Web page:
Columbus’ La Navidad

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The waning star of Columbus’ personal fortunes, which had shown so brightly at the end of the first voyage and dimmed so soon with the discovery of the massacre at La Navidad, found no resurgence with the move to the new capital at Santo Domingo. The unhappy island continued to be racked by incessant warfare with the harried natives; by recurring rebellions of the Spanish colonists and public hangings of the dissidents; by never-ending shortages and spartan rationing of food. The wretched economy could only be sustained by costly infusions of new capital and supplies from Spain, and by enslavement of the Indians. The sullen hostility of the colonists toward Columbus and his two brothers, who shared in the governing of Espanola, was reflected in reports by influential persons which poured into the royal court with increasing urgency.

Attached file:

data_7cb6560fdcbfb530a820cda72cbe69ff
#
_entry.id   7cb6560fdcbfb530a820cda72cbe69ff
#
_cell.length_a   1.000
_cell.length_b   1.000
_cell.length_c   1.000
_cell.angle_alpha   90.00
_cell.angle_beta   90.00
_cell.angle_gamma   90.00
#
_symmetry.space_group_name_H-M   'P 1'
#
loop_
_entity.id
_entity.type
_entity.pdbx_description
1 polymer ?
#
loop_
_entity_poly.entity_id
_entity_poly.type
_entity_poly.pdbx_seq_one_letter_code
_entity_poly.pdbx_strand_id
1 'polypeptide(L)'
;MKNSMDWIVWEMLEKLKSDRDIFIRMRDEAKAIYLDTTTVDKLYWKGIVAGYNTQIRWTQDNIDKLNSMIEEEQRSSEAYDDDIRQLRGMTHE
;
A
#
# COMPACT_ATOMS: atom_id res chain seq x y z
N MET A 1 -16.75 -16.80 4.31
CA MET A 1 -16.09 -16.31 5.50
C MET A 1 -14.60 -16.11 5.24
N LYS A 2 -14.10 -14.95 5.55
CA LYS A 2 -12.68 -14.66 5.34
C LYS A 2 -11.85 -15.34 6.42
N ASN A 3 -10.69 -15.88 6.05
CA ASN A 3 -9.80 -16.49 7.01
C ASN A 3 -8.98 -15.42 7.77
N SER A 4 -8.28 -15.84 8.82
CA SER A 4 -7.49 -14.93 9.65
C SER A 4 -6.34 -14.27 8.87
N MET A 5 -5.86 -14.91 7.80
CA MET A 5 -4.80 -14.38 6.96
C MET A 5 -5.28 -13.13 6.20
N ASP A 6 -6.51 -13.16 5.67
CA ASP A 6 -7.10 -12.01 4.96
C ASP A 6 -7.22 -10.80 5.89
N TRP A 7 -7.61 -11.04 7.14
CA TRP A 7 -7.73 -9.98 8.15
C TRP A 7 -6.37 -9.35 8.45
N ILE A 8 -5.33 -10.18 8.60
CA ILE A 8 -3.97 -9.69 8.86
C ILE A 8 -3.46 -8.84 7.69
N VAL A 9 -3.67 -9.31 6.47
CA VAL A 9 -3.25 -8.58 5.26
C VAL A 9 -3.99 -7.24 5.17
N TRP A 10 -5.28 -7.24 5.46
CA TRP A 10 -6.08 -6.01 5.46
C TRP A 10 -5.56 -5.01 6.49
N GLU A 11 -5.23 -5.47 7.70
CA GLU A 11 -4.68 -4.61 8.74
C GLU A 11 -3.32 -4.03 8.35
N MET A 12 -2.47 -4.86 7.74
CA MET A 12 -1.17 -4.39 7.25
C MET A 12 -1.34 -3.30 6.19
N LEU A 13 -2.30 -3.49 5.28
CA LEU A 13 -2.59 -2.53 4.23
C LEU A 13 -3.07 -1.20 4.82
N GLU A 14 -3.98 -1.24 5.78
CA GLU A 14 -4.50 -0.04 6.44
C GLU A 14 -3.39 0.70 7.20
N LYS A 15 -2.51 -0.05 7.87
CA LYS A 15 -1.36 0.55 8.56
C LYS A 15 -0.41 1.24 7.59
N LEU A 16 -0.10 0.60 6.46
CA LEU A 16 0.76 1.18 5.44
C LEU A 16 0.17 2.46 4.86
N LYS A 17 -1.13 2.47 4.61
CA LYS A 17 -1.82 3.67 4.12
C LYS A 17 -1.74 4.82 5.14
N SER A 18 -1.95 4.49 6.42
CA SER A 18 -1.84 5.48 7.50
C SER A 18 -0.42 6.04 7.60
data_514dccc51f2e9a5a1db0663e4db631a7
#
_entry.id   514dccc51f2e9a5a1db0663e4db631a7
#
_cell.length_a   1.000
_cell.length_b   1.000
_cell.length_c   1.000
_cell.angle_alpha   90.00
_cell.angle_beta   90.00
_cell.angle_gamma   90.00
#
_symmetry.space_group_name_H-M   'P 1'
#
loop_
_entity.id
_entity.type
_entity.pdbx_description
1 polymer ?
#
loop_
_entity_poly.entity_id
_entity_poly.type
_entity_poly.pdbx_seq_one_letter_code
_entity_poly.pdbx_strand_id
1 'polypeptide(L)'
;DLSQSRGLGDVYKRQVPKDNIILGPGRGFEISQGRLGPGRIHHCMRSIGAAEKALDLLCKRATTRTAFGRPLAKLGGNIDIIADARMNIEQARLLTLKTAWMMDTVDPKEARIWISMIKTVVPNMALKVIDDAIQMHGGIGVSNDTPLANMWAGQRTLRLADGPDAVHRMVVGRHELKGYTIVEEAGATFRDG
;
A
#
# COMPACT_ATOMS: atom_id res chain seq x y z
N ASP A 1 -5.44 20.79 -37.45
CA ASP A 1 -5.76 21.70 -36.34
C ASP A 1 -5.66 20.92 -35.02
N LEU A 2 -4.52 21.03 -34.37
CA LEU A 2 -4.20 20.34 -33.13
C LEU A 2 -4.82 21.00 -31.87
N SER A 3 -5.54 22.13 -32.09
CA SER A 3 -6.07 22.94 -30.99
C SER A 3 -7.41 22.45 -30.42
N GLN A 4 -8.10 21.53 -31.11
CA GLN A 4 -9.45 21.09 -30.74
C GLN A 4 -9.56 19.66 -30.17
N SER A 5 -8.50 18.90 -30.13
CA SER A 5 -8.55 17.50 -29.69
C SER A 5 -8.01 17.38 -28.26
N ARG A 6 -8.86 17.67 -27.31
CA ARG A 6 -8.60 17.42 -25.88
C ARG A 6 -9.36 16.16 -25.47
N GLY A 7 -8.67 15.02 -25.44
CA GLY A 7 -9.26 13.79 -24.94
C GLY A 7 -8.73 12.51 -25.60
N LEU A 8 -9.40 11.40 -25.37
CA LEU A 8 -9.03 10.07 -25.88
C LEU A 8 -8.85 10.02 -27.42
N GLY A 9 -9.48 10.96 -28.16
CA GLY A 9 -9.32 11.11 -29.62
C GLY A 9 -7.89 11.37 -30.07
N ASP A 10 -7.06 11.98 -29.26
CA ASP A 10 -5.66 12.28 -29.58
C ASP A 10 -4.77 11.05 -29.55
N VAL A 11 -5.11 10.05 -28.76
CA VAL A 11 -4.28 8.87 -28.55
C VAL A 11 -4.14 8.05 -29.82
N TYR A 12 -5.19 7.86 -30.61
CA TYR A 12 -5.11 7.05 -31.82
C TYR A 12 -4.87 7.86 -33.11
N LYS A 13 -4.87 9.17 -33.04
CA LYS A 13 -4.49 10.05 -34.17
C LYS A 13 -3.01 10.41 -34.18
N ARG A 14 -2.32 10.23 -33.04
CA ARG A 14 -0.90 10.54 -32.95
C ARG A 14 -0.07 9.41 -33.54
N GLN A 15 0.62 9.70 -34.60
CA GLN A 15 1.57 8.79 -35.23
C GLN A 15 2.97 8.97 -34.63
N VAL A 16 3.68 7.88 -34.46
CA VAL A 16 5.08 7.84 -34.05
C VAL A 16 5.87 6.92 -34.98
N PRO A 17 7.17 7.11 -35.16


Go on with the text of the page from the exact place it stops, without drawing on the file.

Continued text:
At last, in the year 1500, Ferdinand and Isabella decisively intervened, sending a knight commander named Francisco de Bobadilla with plenary powers to take over the administration of Espanola. At the same time, they summarily dismissed Columbus from his high estate of viceroy and governor.

Unwisely, Columbus attempted to resist the takeover, claiming his authority from the sovereigns superior to that of Bobadilla. The latter responded by clapping Columbus and his brothers in irons and sending them as prisoners to Spain.

“With cruelty I have been cast into the depths,” Columbus wrote in anguish to Dona Juana de Torres, a lady who had befriended him at court. “I have come to such a state that there is none so vile who does not consider he may insult me.”

The sovereigns released the Columbus brothers from their chains and indulgently authorized the admiral to undertake another voyage. But by their firm decree he never set foot on Espanola again in the six years of life that remained to him. The first Spanish colonial offspring in the New World had come to a quick and bitter end.